An outcast from les Bleus under Raymond Domenech, it would seem likely that Sebastien Frey will be one of the first players convened by Blanc, while Lille’s Mickael Landreau, who made the 30-man provisional squad for South Africa, should be another name called forth.

The third shot-stopper might be in-form Monaco man Sebastien Ruffier — though he was present when the players went on strike at the World Cup and may be tarred as the ‘24th player’, despite playing no apparent role in proceedings that day. Otherwise, Auxerre’s Olivier Sorin had a formidable record last season.


There is an abundance of exciting full-backs in France, so the loss of Bacary Sagna and Patrice Evra will be surprisingly brushed off. Girondins de Bordeaux pair Matthieu Chalme and Benoit Tremoulinas will surely both be called, with the latter battling Aly Cissoko for the left-back berth. Additionally, Atletico Madrid target Rod Fanni could challenge for a spot on the right of the defence.

In the centre of defence there is depth, but it is not of the same quality. Philippe Mexes would surely be the first name on the teamsheet, and he could be joined by the likes of Julien Escude, Jean-Alain Boumsong, Michael Ciani and Adil Rami. Even youngster Mamadou Sakho is pushing towards this level.


Equally, the midfield provides a competitive battleground, emphasising that no one in the squad should take their position for granted. In the anchoring roles, Lassana Diarra, who only missed out on the South Africa squad due to injury, should form the energetic presence in front of the defence. There are a number of players who could legitimately partner him.

Arguably the best from a defensive viewpoint would be Toulouse’s Etienne Capoue, though teenager Yann M’Vila was preferred by Domenech to be named in the 30-man provisional unit.

For a more energetic box-to-box presence, look no further than Moussa Sissoko, who, at 20 years old, already has international experience and continues to attract covetous glances from some of Europe’s largest sides. Or, if a more refined player is what’s desired, Benoit Cheyrou would be a fine selection.

Further up the field, Benoit Pedretti, who was outstanding for Auxerre last season but who has been in the international wilderness for five years, could be a candidate for the No.10 role, though Samir Nasri is the obvious player for that spot.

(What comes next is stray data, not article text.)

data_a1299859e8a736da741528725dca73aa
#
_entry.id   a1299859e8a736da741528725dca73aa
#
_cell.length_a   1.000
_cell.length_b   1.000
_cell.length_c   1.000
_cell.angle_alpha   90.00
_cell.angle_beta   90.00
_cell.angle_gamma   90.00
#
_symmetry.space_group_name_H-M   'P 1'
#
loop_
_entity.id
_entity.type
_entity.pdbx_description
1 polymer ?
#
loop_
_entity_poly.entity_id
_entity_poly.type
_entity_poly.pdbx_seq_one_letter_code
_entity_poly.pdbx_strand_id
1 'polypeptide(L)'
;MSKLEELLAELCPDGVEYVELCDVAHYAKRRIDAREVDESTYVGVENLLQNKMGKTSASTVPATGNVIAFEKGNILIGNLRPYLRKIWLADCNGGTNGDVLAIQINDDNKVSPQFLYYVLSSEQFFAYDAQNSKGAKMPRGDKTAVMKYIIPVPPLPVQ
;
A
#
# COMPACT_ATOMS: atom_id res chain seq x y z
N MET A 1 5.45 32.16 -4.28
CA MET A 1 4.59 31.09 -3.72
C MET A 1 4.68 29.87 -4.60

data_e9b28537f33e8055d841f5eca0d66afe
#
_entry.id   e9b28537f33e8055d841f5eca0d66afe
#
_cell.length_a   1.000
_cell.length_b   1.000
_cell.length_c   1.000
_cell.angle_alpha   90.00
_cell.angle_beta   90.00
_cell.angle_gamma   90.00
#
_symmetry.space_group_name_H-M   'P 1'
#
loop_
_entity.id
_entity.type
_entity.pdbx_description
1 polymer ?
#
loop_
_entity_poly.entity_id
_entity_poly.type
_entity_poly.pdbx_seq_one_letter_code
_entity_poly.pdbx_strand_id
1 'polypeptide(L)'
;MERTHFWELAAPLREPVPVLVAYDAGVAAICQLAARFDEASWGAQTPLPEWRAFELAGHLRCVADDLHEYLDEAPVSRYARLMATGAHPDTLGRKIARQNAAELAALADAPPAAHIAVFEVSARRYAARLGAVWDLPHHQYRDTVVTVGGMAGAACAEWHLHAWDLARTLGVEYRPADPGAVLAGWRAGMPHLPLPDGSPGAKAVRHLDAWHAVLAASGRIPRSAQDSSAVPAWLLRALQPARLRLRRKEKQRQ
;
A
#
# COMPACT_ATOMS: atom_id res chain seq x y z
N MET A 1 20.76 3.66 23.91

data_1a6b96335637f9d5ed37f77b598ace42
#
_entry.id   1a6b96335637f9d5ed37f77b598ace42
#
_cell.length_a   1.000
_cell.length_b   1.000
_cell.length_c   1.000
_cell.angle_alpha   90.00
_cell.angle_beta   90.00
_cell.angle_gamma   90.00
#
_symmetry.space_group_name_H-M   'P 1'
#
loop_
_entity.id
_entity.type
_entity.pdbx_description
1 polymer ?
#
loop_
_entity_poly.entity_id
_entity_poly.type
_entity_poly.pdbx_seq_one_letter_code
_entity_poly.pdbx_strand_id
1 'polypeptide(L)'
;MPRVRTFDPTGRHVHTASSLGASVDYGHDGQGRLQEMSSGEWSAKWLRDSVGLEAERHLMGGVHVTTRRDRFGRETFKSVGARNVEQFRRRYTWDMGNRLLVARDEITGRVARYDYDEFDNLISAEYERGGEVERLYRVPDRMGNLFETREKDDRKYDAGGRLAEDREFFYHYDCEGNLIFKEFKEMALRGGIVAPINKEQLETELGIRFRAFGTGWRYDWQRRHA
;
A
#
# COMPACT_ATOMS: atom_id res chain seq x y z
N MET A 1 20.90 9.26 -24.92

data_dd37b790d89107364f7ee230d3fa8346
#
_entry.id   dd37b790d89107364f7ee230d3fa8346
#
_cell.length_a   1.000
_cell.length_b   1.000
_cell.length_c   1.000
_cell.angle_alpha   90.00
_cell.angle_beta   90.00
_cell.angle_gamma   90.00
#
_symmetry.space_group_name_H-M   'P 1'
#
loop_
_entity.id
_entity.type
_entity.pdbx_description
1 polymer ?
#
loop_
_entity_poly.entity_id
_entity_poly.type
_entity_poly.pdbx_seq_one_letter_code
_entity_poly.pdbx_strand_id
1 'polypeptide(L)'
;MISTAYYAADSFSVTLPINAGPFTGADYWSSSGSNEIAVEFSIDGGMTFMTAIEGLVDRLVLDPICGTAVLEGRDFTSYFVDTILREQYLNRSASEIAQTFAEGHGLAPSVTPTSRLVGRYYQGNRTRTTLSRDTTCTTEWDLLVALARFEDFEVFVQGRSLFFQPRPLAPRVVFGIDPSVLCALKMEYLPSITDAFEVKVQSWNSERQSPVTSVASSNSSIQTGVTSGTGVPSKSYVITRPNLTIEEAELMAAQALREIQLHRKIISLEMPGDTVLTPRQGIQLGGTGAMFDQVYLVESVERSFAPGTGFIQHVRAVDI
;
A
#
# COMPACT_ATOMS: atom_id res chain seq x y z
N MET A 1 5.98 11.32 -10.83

Wide on the right, Loic Remy deserves recognition for his exploits with Nice over the last couple of years, though he could be hampered by the drawn-out process of his move from les Aiglons to the Premier League. Jimmy Briand, who moved to Lyon from Rennes earlier this season, should be considered sufficient back-up.

Replacing Franck Ribery on the left is perhaps a little more problematic. Hatem Ben Arfa should certainly be considered a candidate, while France’s other outstanding left-sided players are a little on the young side. Saint-Etienne’s Dimitri Payet was one of the few Verts to impress regularly last season but is perhaps not quite at international level, while Franck Tabanou and Karim Ait-Fana would have to take a big step up from the Under-21 side.


The sole attacking position would logically go to Karim Benzema, but events off the field in recent days may render him unavailable for the national side in early August, posing Blanc some questions.

The top-scoring Frenchman in Ligue 1 last season, Kevin Gameiro, certainly deserves a crack at the very top level as he has been superb over the last two campaigns.

Louis Saha, when fit, remains a potent force and would be an excellent selection, while Bafetimbi Gomis would likely become third choice almost by default.

So despite the self-imposed cull, France should still be able to field an impressive unit — and at the same time allow Blanc to cast his eye over several of his fringe players, buying him valuable time as he makes the tricky decision about how to cope with the rebellious and disunited squad.